with the suit for restitution of conjugal rights and custody any further

and two suits were dismissed by the Hon’ble Supreme Court.

11. The Revisionist thereafter instituted MAT Suit No. 802 of 2015 on the

27th August, 2015, seeking divorce on the ground of cruelty under

Section 13 of the Hindu Marriage Act, 1955. On the said date the

District Judge at Howrah fixed the 26th November, 2015 for service

return and acknowledgement and final of postal receipts.

12. After receipt of summons in MAT Suit 802 of 2015, on14th September

2015, the Opposite Party filed Transfer Petition (Civil) No.189 of 2015

before the Hon’ble Supreme Court of India on 18th November, 2015

seeking transfer of Matrimonial Suit No. 802 of 2015 from Howrah to

Lucknow. The said Transfer Petition was dismissed on 14thDecember,

2015 by the Hon’ble Supreme Court finding no grounds. The Transfer

Petition was admittedly neither served on the Revisionist nor notified

to the Court below.

4

13. The Opposite Party did not choose to enter appearance in the suit

either prior to or after dismissal of the said Transfer Petition. The

Opposite Party has stated in her application in the Court below that

she did not enter appearance because she was assured success in the

Supreme Court in the Transfer Petition. She also stated that she could

not come to Howrah to contest the suit due to ill the health of her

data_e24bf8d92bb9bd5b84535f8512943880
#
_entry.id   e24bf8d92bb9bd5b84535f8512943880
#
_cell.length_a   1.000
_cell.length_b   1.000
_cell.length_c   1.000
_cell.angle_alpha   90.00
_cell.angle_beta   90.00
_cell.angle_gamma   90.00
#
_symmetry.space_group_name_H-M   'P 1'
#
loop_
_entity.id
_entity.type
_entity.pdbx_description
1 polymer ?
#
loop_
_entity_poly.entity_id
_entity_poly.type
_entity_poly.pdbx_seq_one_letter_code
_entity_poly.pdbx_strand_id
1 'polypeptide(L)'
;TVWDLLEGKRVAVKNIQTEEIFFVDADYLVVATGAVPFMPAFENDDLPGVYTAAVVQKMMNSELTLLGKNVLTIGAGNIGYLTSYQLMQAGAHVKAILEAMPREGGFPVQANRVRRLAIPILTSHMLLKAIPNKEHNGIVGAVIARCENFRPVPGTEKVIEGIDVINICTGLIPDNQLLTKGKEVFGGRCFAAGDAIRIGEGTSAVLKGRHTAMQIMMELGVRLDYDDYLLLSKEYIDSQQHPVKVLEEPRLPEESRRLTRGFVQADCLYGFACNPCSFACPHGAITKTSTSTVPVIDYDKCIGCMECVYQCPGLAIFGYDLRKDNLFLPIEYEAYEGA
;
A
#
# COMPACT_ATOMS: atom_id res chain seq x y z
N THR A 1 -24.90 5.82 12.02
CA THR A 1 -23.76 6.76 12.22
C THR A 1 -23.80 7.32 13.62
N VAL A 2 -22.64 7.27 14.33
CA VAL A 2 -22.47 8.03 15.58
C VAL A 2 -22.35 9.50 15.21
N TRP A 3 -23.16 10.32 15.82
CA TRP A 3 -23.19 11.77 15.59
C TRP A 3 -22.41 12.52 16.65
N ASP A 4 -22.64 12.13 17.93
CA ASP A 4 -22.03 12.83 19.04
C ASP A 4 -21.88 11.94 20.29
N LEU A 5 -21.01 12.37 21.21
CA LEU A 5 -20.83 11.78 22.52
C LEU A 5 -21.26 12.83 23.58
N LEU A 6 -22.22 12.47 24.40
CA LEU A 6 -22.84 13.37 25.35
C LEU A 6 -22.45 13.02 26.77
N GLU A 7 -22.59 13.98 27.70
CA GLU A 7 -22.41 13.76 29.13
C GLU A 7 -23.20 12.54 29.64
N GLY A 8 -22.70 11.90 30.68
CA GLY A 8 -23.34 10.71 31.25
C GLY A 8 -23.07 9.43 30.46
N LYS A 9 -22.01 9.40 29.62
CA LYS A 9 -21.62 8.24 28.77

mother and her pre-occupation with her son who was sitting for the

final ISC Examination and that was fixed on February-March, 2016.

She also stated that she had no means to support litigation at

Howrah.

14. In the meantime, MAT Suit No.802 of 2015 was taken up by the Court

below which, upon being satisfied with service, heard and decreed the

suit ex-parte on the 8th of December 2015.

15. The Opposite Party after dismissal of the transfer petition is stated to

have contacted her present lawyers at Howrah. She stated that she

came to know on 25th January, 2016 for the first time that the suit

was decreed ex-parte on 8th December, 2015. The Opposite Party,

however, did not indicate as to when exactly she contacted her lawyers

at Howrah why she did not take steps in the suit since 14th

September, 2015.

16. Having come to know of the exparte decree the Revisionist is stated to

have instructed her lawyer at Howrah to prepare necessary application

praying for the ex-parte decree to be set aside. It is assumed the said

instructions were issued on the 25th January, 2016. There is no
5

explanation however as to what the Opposite party was doing from

14th December, 2015 after Transfer Petition No.189 of 2015 was

dismissed by the Hon’ble Supreme Court till 25th January, 2016.

17. The application for setting aside the exparte decree is stated to have

been received by the Opposite Party from her lawyers at Howrah on